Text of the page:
How To Monitor Your Electronic Drums

The Roland TD-15KV V-Drums kit

You’ve set up your gleaming electronic drumkit. You’ve slid onto the stool. You’re poised to fire off the gunshot intro to Smells Like Teen Spirit. There’s just one tiny problem. Unless you have some means of monitoring your electronic drum kit, it won’t make any audible sound beyond the quiet tap of stick on pad. And let’s face it, you didn’t get into the drumming game to make quiet taps…

When it comes to monitoring, then, you have two tried-and-tested options. First up, there’s headphones, which let you paradiddle at midnight without being lynched by the psycho downstairs. Then, on the flipside, there are drum amps, which let you blast out high-decibel beats in a band situation. Ideally, look for an e-kit whose drum module has separate outputs for each of these.

Sounds simple enough, but not all monitoring gear is created equal. If you’re still using the headphones that came with your Walkman back in 1987, or trying to hook up to your mate’s 10-watt guitar amp, your tone is doomed to sound like a backfiring motorbike. This post aims to help you decide which method of drum monitoring is right for you – amp, phones, or both – and let you hunt down the best-sounding products to achieve it.

Monitor Headphones

Headphones are the cheapest and fastest way to bring your e-kit to life. They’re ideal for solo practice in situations where an amp is too loud, but won’t be much use for jams or rehearsals. Headphones might seem like a no-brainer purchase, but obey these three golden rules to avoid a headache.

RH-200S Roland headphones

1. Insist on decent drivers and a wide frequency rating

Try playing My Generation wearing your iPod headphones and they’ll buzz like you’ve got two wasps stuck in your ears. If most of your drumming consists of solo practice, get serious and invest in a set of proper monitor headphones. Critically, these should have good-quality drivers of around 40mm and a wide frequency rating of circa 20-20,000Hz, thus giving sonic clarity even at high volume, and relaying every crack and thud.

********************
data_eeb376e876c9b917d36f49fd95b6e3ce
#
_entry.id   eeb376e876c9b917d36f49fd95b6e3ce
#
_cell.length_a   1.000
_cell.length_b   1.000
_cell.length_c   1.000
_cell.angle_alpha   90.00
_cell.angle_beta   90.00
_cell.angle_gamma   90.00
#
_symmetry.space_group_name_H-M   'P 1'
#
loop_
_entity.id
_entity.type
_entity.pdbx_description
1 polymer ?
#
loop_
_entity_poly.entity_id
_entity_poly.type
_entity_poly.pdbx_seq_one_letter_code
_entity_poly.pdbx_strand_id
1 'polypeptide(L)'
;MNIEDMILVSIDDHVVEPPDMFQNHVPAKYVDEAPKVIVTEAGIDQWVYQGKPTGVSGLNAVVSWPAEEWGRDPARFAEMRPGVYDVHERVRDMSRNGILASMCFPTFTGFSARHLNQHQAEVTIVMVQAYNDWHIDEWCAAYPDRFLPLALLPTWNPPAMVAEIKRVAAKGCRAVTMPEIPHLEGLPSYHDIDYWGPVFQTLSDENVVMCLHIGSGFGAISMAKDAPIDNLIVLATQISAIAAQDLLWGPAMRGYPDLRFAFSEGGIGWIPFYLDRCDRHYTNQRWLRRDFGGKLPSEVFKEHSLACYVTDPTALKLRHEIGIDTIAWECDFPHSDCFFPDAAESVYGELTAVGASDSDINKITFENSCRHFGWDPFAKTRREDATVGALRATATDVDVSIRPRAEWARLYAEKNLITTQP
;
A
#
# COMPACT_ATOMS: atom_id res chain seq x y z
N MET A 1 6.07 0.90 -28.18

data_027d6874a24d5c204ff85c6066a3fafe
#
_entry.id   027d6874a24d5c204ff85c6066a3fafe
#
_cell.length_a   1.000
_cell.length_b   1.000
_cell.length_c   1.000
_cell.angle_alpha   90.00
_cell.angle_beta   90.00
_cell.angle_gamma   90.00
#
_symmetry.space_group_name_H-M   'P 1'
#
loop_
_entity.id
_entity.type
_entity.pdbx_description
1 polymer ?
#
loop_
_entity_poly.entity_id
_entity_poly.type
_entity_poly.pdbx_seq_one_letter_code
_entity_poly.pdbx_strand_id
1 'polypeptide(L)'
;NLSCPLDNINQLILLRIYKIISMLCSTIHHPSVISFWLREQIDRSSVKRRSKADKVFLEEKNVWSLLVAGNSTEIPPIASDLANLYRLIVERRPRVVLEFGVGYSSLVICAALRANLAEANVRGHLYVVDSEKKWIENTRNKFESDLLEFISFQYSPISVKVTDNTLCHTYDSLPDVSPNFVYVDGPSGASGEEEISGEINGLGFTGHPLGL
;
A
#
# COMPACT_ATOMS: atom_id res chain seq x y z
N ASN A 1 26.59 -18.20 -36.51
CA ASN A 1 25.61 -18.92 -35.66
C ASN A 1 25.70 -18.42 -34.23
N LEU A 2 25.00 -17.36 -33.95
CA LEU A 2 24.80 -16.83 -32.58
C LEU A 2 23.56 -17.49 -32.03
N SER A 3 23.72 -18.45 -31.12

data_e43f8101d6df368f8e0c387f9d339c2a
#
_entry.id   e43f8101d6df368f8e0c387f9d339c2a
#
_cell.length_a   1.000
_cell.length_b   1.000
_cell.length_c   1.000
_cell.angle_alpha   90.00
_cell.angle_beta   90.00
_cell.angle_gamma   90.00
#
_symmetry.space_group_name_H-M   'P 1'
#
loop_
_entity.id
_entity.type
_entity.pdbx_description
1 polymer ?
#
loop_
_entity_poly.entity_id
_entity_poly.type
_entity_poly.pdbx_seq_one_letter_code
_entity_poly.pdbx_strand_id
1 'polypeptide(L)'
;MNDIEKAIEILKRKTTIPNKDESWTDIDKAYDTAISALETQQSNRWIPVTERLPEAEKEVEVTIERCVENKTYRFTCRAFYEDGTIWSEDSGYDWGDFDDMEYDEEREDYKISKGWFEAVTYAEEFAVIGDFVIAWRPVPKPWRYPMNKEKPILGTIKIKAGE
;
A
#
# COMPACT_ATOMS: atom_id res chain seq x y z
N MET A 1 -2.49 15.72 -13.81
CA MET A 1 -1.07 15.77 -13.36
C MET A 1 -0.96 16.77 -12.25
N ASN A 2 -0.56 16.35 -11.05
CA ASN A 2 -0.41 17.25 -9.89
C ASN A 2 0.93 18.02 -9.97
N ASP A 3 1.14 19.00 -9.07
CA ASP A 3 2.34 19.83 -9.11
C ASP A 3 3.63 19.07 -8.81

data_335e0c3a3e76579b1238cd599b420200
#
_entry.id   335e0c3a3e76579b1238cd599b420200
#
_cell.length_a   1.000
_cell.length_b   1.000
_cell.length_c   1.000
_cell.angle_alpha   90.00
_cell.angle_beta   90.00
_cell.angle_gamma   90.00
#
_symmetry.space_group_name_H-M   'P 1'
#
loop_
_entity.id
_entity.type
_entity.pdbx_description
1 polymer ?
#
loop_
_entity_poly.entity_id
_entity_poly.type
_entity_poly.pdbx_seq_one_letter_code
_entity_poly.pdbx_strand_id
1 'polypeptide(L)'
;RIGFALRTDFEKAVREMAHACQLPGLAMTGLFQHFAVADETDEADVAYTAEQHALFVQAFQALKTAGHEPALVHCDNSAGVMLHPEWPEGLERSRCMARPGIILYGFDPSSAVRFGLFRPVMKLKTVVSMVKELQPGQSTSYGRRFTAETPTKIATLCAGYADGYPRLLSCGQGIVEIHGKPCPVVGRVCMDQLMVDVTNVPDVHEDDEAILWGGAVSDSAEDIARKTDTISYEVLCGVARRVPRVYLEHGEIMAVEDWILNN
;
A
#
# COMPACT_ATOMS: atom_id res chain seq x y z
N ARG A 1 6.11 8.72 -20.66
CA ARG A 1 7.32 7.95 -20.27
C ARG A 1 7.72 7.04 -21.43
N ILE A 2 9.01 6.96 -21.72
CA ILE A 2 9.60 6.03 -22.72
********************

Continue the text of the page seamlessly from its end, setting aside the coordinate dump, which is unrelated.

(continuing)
2. Consider noise-cancelling headphones to banish external racket

Car alarms. Roadworks. Nagging partners. If you practise in a distracting environment then noise-cancelling headphones could help your concentration no end. These come in two main forms, with passive phones featuring layered high-density foam to absorb ambient sound, and battery-powered active ones using electronic circuits to invert any stray soundwaves that make it through.

3. Remember: headphones aren’t just for bedroom practice

Headphones are associated with a lone drummer practising beats in a bedsit, but it’s not necessarily so. Unlike the aforementioned noise-cancelling phones, open-air-type headphones intentionally allow some external sound in, which makes them ideal for live drummers who want to hear the band onstage. For live work, there are also in-ear monitors, which give drummers a clear, compact and comfortable way to hear the band mix from the stool.

Drum Amps

Sometimes, you want to hear your beats loud and proud – and that’s where drum amps come in. Depending on the size, wattage and features, these can either be used for low-key jams at home or full-scale gigging, and with so many models out there, don’t swipe plastic until you’ve read our three rules.

1. Don’t use a guitar amp (ever)

It’s tempting to think that running your e-drums through a spare guitar or bass amp will save you money, but at best, it’ll sound terrible and at worst, it’ll detonate your rehearsal room. For both safety and superior tone, always use an amplifier designed to deal with drums, though bear in mind that some keyboard amps – including Roland’s KC range – have flexible connectivity, meaning they’ll deliver the goods for e-drums and other electronic gear too.

2. Match the amp to the gig

Be honest about your needs and aspirations. If you’re holding low-key jam sessions at home, or teaching students in a quiet environment, then a personal drum monitor with a small footprint might suit you. If you crave a pumping setup with dynamic stereo sound, try a higher-wattage model with satellite speakers and a dedicated subwoofer for low-end. If you’re a drummer on the move, you’ll want an amp that’s portable and powerful, while if you have a gigging band, a quality set of active stereo PA speakers could be the ticket. In any case, remember that frequency range is more critical than brute volume.

3. Any extras?

The best modern drum amps do more than simply beef up your beats. Some have live-friendly features like anti-feedback technology, slanted cabinets that focus your sound onstage, and battery-power options to let you busk or play guerrilla gigs. Others include onboard effects like reverb and delay, or offer a multi-band EQ to fine-tune your sound. Many let you hook up to a CD/MP3 player and jam along with your favourite songs, or even connect a percussion pad to supercharge your beats. Granted, you might not want all these bells and whistles – but it’s worth knowing what’s up for grabs.

by Henry Yates

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